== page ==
A 37,000 kilometer subsea cable is the centerpiece of a new internet availability project dubbed “2Africa” launched today. The “comprehensive” submarine cable network will directly link Europe to the Middle East and Africa through a series of “landings.”
2Africa backers include global tech giant Facebook, and international telecom majors Vodafone, France-based Orange, and China Mobile. The project’s regional communications partners are Saudi Arabia’s stc, Telecom Egypt, South Africa’s MTN GlobalConnect, and Mauritius-based infrastructure provider WIOCC.
MENA region internet users should hold back their excitement, as the project will not be delivered until 2023 or 2024. When the network does go live, it is set to deliver more connectivity than the total combined capacity of all subsea cables serving Africa today, the partners said in a statement on Thursday.
“This will support healthy Internet ecosystem development by facilitating greatly improved accessibility for businesses and consumers alike,” the statement said.
Africa has a rapidly growing population with increasing mobile phone ownership. One result is an ever-increasing demand for reliable internet. 2Africa will be a major boost for the continent, where internet saturation remains at a low 39% compared to a global average of 59%.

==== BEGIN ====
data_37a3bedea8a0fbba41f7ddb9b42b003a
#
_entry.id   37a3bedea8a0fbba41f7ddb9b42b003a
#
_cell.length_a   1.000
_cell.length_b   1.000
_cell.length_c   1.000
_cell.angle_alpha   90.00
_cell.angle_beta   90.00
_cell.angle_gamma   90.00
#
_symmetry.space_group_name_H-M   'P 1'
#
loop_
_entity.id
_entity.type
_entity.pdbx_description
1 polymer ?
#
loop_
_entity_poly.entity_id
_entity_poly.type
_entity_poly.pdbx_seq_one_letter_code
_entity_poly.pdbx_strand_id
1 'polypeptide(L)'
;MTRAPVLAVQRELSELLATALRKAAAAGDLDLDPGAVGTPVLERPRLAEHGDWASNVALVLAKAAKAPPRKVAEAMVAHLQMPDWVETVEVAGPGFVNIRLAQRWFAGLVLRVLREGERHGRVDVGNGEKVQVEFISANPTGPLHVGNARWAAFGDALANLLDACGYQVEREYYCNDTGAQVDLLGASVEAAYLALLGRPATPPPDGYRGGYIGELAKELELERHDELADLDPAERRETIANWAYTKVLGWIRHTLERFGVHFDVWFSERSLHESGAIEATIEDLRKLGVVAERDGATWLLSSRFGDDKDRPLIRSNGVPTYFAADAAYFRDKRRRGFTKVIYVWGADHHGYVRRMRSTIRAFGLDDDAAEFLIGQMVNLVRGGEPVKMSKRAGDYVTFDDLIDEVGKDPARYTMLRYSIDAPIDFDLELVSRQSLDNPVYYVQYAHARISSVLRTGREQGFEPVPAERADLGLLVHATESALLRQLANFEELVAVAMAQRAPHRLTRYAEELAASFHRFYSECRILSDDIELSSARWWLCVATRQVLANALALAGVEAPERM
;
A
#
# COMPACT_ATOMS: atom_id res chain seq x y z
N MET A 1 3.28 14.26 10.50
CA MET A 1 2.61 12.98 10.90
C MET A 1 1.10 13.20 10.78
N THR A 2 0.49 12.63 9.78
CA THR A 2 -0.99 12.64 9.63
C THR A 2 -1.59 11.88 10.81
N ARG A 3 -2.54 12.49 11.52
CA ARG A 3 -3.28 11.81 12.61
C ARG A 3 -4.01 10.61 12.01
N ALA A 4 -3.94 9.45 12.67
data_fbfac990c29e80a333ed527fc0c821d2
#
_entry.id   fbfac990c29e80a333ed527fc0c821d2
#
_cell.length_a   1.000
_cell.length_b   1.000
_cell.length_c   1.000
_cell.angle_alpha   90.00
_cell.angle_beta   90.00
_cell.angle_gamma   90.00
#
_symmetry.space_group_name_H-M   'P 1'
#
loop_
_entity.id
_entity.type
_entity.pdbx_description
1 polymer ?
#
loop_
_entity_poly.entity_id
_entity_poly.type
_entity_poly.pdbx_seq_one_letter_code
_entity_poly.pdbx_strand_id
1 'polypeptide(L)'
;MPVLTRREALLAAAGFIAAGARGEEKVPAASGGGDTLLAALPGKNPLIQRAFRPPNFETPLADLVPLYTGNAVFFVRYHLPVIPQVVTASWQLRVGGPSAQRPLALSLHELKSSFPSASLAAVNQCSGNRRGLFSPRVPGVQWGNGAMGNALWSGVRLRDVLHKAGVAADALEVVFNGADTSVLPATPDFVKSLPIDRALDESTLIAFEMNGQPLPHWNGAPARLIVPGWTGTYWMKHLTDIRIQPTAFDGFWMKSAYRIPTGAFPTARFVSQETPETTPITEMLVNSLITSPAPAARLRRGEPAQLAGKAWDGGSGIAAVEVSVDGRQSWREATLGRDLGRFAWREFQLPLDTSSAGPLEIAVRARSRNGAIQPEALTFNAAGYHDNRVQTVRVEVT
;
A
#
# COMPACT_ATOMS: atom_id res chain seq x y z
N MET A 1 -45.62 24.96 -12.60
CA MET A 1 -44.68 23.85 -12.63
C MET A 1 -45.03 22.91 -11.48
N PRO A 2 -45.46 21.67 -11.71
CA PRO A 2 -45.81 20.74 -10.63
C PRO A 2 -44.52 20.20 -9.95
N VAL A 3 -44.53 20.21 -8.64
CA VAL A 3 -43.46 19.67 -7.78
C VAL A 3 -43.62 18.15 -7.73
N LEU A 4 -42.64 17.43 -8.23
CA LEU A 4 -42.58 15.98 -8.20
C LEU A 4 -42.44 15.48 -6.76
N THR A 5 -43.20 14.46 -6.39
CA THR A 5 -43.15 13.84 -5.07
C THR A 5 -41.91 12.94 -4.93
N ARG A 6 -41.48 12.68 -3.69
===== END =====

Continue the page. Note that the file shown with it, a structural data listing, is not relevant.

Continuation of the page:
The new cables will have a design capacity of 150 terabytes per second (TBps), representing a vast improvement over the existing network which has 70 TBps of design capacity.
“Improving connectivity for Africa is a significant step which lays the groundwork for increased digitalisation across the continent,” said South Africa’s Vodafone subsidiary Vodacom’s International Business Chief Officer, Diego Gutierrez.
Egypt and Saudi Arabia will also stand to benefit greatly from the optic undersea cable. 2Africa will deliver the first new Mediterranean-Red Sea crossing in over a decade under an agreement already signed between the backers, Airtel and Telecom Egypt.
“We trust that 2Africa will be a rich addition to our diversified investments in the subsea cable industry,” Telecom Egypt CEO Adel Hamed said.
The Egyptian crossing then connects to the Middle East via a data center at Jeddah, positioning Saudi Arabia’s “stc as a leading regional digital player in the MENA,” according to the Saudi telecom company’s Mohammed A. Alabbadi.
“This will undoubtedly play a significant role in enhancing stc’s international network capabilities,” Alabbadi said.
“The partnership demonstrates stc’s commitment, in line with Saudi Vision 2030, to deliver meaningful digital transformation and build a digital society for all,” he added.